MONUMENT • Thanks to sizable donations, the construction classes at Lewis-Palmer High School are ready to operate and learn at the next level.

And the improvements aren’t over.

Last week, The Home Depot donated construction tools and equipment worth over $8,500 to the school’s construction classes. In addition, Elder Construction of Colorado Springs also donated close to $800 in tools to the program. Instructor Andrew Vrieze said Elder Construction has also pledged to donate electrical installation at the program’s construction building at no cost to the school, worth well over $2,000, he said.

Elder Construction contacted Vrieze through his district email offering to help the construction program. Vrieze said they asked for a list of needs for the program, and he responded with what was most and immediately needed. The owner of Elder then purchased and dropped off the new equipment at the school on Jan. 20.

In addition, the company had one of its partners, Encore Electric, come to the school and plan out the electric installation, scheduled for Jan. 25. Encore and Elder are adding lights and power to the program’s construction building.

“Up to this point, we were running extension cords from an exterior outlet near our weight room,” Vrieze said. “We could only see in our shed with flashlights or when all the doors were open.”

Also, the companies will provide equipment for the program to start teaching electrical to students next year.

The Home Depot foundation is partnered with Home Builders Institute, and found Vrieze through them.

“HBI has provided a free online curriculum to our students so that when they complete the course, they will have a legit certification that they can take with them, whether they decide to go into the trades or not,” Vrieze said.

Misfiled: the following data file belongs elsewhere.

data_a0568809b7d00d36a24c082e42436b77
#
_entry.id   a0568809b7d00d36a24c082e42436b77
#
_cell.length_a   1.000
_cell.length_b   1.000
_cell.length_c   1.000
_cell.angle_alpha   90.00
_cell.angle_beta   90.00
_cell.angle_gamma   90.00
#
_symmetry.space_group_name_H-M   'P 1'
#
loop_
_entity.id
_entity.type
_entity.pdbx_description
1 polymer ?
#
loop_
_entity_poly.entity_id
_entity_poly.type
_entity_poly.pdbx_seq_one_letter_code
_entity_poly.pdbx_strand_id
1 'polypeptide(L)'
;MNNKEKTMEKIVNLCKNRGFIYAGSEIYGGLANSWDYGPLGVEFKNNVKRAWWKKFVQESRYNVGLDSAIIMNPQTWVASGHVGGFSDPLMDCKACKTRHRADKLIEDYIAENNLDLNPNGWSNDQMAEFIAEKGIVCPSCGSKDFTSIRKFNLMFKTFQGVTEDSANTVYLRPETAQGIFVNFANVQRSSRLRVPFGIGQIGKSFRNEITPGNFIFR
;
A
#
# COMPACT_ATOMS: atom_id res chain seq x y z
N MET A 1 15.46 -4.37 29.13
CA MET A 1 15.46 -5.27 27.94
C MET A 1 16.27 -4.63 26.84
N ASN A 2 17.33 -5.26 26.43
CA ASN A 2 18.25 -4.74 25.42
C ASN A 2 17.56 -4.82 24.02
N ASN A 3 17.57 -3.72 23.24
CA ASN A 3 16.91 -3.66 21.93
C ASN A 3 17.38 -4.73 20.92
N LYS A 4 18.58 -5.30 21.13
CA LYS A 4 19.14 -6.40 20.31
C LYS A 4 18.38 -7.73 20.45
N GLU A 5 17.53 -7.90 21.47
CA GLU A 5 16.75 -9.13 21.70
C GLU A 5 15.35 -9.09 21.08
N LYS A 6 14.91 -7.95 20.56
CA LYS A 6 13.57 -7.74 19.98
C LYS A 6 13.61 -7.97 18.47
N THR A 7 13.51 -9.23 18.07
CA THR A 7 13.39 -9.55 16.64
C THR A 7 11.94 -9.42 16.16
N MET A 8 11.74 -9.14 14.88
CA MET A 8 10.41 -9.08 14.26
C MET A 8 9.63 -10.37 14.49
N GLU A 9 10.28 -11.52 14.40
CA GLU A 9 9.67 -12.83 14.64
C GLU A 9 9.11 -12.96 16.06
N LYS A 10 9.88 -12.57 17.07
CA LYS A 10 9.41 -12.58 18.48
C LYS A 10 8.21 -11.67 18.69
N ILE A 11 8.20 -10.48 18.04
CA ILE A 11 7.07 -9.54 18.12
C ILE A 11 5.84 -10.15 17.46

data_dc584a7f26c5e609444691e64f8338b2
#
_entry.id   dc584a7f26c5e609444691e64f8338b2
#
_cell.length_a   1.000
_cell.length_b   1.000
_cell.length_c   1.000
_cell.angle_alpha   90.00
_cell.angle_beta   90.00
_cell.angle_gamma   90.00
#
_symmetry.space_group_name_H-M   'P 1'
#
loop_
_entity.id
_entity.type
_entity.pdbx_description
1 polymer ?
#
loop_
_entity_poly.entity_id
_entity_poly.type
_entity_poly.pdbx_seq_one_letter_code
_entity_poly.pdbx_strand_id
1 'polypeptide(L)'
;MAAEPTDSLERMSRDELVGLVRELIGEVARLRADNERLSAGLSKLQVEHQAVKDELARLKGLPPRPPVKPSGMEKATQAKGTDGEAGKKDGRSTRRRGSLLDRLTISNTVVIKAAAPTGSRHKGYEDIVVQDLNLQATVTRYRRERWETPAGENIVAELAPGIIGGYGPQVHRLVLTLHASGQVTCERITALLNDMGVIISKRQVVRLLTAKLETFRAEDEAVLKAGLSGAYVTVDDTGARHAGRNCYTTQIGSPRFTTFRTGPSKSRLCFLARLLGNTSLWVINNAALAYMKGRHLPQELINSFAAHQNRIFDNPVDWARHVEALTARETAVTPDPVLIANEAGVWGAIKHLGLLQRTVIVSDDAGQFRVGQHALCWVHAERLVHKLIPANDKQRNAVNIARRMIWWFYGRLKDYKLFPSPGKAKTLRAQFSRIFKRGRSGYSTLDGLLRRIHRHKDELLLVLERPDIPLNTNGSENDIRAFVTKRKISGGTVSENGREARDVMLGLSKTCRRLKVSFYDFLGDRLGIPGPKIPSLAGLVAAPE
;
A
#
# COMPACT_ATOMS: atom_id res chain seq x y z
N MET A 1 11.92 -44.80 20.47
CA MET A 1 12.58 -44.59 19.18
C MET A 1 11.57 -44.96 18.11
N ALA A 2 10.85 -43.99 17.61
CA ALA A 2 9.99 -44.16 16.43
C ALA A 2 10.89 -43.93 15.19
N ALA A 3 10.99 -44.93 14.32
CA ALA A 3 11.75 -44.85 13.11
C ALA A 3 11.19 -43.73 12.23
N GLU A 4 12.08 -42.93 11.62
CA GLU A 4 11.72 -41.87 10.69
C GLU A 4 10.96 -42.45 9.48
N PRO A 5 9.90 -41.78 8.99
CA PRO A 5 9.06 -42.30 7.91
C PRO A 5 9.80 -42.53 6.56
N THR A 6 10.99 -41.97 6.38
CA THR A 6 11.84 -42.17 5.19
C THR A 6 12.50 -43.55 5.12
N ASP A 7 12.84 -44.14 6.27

The Home Depot tools will provide more students with access, Vrieze said. Previously, there were only a few tools available for use among 20 students. He said many students were having to wait for certain tools to come available, but with Elder’s and The Home Depot’s donation of tools, projects will be able to move faster and more efficiently.

In 2020, the construction class built 10 greenhouses that were sold to members of the community for $1,500 (cost of material) — a widely popular endeavor. Vrieze said the greenhouse projects will return this spring. They are planning to build 12 greenhouses in class and will offer opportunities for students to build more over the summer. He said the list of requests for greenhouses has grown from last year, approximately 30-40 people, to now over 80 in the immediate community.

The program has grown since last year as well. Last year, 30 students took the construction class and over 65 signed up this year, Vrieze said. Next year, the program plans to offer a year-two construction class in which the curriculum will specialize on more sub-trades such as electrical, plumbing, concrete, roofing and others.

“We may get into building a tiny home or partner with Habitat for Humanity to build a home for the needy,” Vrieze said. “My goal is to continue to grow the program to allow even more students in our district to take these classes.

“We have been totally blessed by this community who has seen a need for a return to the trades in today’s schools. We look forward to continued partnerships with businesses and members of our community.”

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